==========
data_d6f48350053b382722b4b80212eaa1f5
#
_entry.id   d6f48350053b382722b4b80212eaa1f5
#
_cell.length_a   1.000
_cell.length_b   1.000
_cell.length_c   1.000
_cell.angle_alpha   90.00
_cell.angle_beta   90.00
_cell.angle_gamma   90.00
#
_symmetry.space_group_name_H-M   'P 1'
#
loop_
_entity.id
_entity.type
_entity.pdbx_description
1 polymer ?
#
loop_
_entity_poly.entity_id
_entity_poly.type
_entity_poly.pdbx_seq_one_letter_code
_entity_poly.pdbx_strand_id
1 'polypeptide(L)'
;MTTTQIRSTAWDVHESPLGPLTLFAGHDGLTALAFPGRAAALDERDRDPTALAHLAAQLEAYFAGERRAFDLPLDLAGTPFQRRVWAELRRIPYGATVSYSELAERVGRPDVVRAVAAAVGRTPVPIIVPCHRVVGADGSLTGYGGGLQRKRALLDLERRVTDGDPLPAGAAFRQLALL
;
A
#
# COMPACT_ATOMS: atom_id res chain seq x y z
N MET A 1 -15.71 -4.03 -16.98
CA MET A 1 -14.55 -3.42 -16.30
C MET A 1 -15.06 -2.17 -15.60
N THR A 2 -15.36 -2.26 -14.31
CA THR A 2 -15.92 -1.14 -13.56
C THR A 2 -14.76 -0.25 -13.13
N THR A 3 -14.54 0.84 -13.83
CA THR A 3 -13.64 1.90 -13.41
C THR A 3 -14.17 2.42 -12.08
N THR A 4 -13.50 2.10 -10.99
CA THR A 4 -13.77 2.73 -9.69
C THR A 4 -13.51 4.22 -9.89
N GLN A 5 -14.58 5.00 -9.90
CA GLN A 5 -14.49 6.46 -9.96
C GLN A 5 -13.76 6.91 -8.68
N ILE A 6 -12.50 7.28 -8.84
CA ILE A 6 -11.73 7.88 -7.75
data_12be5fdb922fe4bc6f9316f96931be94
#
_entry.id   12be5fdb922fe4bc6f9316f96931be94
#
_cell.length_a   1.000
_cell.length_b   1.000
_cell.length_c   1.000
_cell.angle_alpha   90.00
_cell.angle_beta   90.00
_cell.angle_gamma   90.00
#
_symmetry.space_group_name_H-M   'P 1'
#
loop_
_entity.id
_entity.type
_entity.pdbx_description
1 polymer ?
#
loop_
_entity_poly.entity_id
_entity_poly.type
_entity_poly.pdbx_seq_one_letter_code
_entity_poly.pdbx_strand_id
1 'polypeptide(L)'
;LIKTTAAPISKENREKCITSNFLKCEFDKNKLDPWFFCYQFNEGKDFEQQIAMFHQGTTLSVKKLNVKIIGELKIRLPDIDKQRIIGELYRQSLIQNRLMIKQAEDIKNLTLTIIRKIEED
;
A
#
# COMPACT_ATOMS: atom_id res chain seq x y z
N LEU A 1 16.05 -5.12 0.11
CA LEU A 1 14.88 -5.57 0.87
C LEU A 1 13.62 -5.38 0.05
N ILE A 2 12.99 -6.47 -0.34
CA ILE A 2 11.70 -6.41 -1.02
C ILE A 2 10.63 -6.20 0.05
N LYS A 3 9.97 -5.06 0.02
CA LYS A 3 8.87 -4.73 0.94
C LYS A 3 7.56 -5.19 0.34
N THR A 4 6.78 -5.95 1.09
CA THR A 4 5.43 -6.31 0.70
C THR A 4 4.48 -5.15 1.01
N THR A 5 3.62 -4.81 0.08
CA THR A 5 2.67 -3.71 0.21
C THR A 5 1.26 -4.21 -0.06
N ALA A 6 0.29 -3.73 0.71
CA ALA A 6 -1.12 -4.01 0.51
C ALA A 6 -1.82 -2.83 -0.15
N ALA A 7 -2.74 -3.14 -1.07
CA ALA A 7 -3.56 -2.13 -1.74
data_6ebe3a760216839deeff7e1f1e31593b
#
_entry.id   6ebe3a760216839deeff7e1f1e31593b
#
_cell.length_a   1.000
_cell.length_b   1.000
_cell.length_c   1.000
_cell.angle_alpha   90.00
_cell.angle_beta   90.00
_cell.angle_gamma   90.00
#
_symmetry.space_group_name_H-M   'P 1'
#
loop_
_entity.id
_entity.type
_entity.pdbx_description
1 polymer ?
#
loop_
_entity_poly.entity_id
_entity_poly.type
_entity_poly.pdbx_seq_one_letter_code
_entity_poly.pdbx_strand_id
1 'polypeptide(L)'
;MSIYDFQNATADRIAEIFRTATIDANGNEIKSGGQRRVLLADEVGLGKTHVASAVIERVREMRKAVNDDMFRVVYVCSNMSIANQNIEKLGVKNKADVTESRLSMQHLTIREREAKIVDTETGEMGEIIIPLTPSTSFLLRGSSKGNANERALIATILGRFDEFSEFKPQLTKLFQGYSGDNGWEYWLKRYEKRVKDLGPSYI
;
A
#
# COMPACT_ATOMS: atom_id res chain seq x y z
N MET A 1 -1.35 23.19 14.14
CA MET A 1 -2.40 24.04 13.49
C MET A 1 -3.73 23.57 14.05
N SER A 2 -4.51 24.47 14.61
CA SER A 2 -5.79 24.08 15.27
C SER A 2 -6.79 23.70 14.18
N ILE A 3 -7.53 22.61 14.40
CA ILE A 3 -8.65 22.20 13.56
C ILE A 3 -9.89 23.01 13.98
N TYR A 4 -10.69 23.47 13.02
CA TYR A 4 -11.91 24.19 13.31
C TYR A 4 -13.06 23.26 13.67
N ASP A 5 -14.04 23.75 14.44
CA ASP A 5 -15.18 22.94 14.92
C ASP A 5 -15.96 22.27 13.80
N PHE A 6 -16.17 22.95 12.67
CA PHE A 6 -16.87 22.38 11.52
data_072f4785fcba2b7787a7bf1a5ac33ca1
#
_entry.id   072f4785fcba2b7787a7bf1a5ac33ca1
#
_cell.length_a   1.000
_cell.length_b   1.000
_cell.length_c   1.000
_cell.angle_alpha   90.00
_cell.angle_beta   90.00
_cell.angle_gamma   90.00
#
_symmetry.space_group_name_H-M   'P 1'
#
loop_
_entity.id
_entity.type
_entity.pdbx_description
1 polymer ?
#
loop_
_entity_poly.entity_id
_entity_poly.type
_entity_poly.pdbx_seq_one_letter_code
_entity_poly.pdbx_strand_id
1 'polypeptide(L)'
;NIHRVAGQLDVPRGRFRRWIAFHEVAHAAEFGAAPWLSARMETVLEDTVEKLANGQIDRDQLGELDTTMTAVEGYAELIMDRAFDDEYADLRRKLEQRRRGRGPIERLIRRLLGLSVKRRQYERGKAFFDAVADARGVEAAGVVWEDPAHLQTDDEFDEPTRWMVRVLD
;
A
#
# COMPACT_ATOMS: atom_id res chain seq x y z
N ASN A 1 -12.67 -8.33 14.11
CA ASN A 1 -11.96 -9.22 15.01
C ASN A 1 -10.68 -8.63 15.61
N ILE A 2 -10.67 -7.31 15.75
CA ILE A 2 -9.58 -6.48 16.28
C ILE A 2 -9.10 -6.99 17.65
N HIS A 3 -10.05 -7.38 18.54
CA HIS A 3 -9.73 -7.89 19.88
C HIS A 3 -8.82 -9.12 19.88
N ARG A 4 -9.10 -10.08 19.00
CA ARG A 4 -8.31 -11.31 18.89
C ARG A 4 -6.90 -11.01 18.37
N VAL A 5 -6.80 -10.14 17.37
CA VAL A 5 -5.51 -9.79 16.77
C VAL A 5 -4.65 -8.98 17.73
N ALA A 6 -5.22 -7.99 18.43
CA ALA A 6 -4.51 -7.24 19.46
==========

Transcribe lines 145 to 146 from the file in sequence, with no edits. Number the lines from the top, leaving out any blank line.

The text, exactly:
data_072f4785fcba2b7787a7bf1a5ac33ca1
#